Student sitting for exam requests cakes and ale under a centuries-old university regulation.
The “cakes and ale” legend has been circulating since at least the
Here is a true story someone found regarding exams at Cambridge University. It seems that during an examination one day a bright young student popped up and asked the proctor to bring him Cakes and Ale. The following dialog ensued:
Proctor: I beg your pardon?
Student: Sir, I request that you bring me Cakes and Ale.
Proctor: Sorry, no.
Student: Sir, I really must insist. I request and require that you bring me Cakes and Ale.
At this point, the student produced a copy of the four hundred year old Laws of Cambridge, written in Latin and still nominally in effect, and pointed to the section which read (rough translation from the Latin):
“Gentlemen sitting examinations may request and require Cakes and Ale.”
Pepsi and hamburgers were judged the modern equivalent, and the student sat there, writing his examination and happily slurping away.
Three weeks later the student was fined five pounds for not wearing a sword to the examination.
- The setting of the legend is always either Cambridge or Oxford.
- The item the student is allowed to request varies (e.g., glass of port, cakes and ale, a pint, glass of wine).
- The violation for which the student is subsequently fined also varies (e.g., not wearing ceremonial sword to class, not wearing shoes with silver buckles while on university premises).
- The amount of the fine also differs (when specified); it is always some amount of money that would have been considered a stiff fine several hundred years ago (such as two-thirds of a pound) but is a mere pittance in modern-day terms.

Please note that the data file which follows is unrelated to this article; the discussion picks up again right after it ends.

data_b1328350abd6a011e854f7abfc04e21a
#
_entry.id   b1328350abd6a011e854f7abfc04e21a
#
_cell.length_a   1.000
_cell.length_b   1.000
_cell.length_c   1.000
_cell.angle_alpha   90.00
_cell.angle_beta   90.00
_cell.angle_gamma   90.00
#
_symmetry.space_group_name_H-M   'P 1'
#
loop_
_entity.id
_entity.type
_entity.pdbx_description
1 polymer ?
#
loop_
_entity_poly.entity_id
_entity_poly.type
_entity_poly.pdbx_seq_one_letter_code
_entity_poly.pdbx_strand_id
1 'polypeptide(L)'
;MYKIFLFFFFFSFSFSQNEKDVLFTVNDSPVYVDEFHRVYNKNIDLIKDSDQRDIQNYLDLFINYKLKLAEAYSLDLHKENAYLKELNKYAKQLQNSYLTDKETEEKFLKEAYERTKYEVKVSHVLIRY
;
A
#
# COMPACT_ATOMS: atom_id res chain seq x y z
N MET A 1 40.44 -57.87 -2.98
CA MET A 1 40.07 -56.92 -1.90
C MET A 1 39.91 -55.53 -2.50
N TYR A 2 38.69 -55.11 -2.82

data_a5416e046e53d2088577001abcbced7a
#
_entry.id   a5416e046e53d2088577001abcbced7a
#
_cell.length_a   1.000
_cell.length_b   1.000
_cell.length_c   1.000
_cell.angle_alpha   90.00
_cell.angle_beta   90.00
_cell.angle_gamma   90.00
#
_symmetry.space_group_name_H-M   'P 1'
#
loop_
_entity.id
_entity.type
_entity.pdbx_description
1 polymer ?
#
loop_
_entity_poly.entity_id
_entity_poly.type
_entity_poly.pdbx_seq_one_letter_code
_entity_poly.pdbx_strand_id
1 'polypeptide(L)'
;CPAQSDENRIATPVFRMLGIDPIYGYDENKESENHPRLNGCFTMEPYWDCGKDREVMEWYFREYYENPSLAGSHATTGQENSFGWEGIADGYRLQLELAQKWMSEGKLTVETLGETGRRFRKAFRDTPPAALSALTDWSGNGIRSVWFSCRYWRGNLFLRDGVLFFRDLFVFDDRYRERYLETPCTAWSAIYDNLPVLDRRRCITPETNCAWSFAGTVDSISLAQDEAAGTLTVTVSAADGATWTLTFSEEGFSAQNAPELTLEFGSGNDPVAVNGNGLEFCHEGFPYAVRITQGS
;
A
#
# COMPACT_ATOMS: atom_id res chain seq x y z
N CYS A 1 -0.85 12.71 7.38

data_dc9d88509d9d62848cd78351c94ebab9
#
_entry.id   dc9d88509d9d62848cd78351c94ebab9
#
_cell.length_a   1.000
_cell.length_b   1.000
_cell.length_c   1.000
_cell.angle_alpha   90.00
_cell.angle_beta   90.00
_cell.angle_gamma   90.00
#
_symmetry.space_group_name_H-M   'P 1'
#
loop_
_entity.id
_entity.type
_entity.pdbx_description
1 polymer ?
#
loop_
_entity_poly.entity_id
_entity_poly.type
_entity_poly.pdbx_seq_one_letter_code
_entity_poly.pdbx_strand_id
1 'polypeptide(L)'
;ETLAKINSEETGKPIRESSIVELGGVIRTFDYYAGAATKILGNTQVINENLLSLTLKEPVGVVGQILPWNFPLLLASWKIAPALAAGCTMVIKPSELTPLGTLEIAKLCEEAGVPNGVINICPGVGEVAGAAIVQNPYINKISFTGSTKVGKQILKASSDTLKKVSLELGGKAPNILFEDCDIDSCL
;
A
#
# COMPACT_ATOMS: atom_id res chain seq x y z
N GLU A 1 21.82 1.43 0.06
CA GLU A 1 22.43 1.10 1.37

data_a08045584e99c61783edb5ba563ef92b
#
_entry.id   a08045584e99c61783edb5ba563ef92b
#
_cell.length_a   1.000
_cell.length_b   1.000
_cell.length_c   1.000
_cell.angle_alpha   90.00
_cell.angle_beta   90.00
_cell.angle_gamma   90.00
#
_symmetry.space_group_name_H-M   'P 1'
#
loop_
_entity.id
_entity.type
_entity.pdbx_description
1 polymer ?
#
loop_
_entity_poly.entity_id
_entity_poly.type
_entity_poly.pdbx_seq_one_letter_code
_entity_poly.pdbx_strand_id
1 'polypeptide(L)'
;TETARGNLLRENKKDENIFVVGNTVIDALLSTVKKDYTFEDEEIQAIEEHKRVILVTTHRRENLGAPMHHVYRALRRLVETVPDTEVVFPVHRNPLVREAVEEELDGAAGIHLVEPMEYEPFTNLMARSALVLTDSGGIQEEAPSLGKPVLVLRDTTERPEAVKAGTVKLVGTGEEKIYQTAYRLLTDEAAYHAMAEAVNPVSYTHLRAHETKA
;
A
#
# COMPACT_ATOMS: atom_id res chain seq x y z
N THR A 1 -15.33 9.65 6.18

- The student is sometimes fined by the proctor immediately upon fulfilling the student’s request, and sometimes fined by the university several weeks later. (The former version implies that the student has been outsmarted by a proctor who is thoroughly familiar with the university’s laws, old as they may be.)
- One variant form of this legend describes a student who calls for a pint during class but is rebuffed by the lecturer for not wearing a tabard and sword. The student later arrives for the final examination so dressed and receives his pint.
Several ways of viewing this legend spring to mind:
- A “loony laws” type of legend, featuring some bizarre law or regulation made many years ago for reasons long since forgotten that has never been repealed.
- A “mere student outsmarts faculty” class of legend, wherein a student demonstrates his knowledge of university procedures to be superior to that of his learned professors. Of course, the versions in which the student is fined after making his request for not having displaying all the proper period accoutrements turn the tale into the opposite: an “upstart student gets his comeuppance at the hands of his elders” legend.
- A “
just deserts” tale, in which some facet of an exploited loophole turns the tables on the exploiter. (See our Cigarson page for a similar example.)
Image caption: Liveryman Arthur Peters of the Stationers’ Company receives ale from a jug held by beadle and butler, Douglas Rowland, at the Stationers’ Hall in the City of London, during the annual Cakes And Ale Ceremony, 27th February 1963.
A Word to Our Loyal Readers
Support Snopes and make a difference for readers everywhere.
- David Mikkelson
- Doreen Marchionni
- David Emery
- Bond Huberman
- Jordan Liles
- Alex Kasprak
- Dan Evon
- Dan MacGuill
- Bethania Palma
- Liz Donaldson
- Vinny Green
- Ryan Miller
- Chris Reilly
- Chad Ort
- Elyssa Young
Most Snopes assignments begin when readers ask us, “Is this true?” Those tips launch our fact-checkers on sprints across a vast range of political, scientific, legal, historical, and visual information. We investigate as thoroughly and quickly as possible and relay what we learn. Then another question arrives, and the race starts again.
We do this work every day at no cost to you, but it is far from free to produce, and we cannot afford to slow down. To ensure Snopes endures — and grows to serve more readers — we need a different kind of tip: We need your financial support.
Support Snopes so we continue to pursue the facts — for you and anyone searching for answers.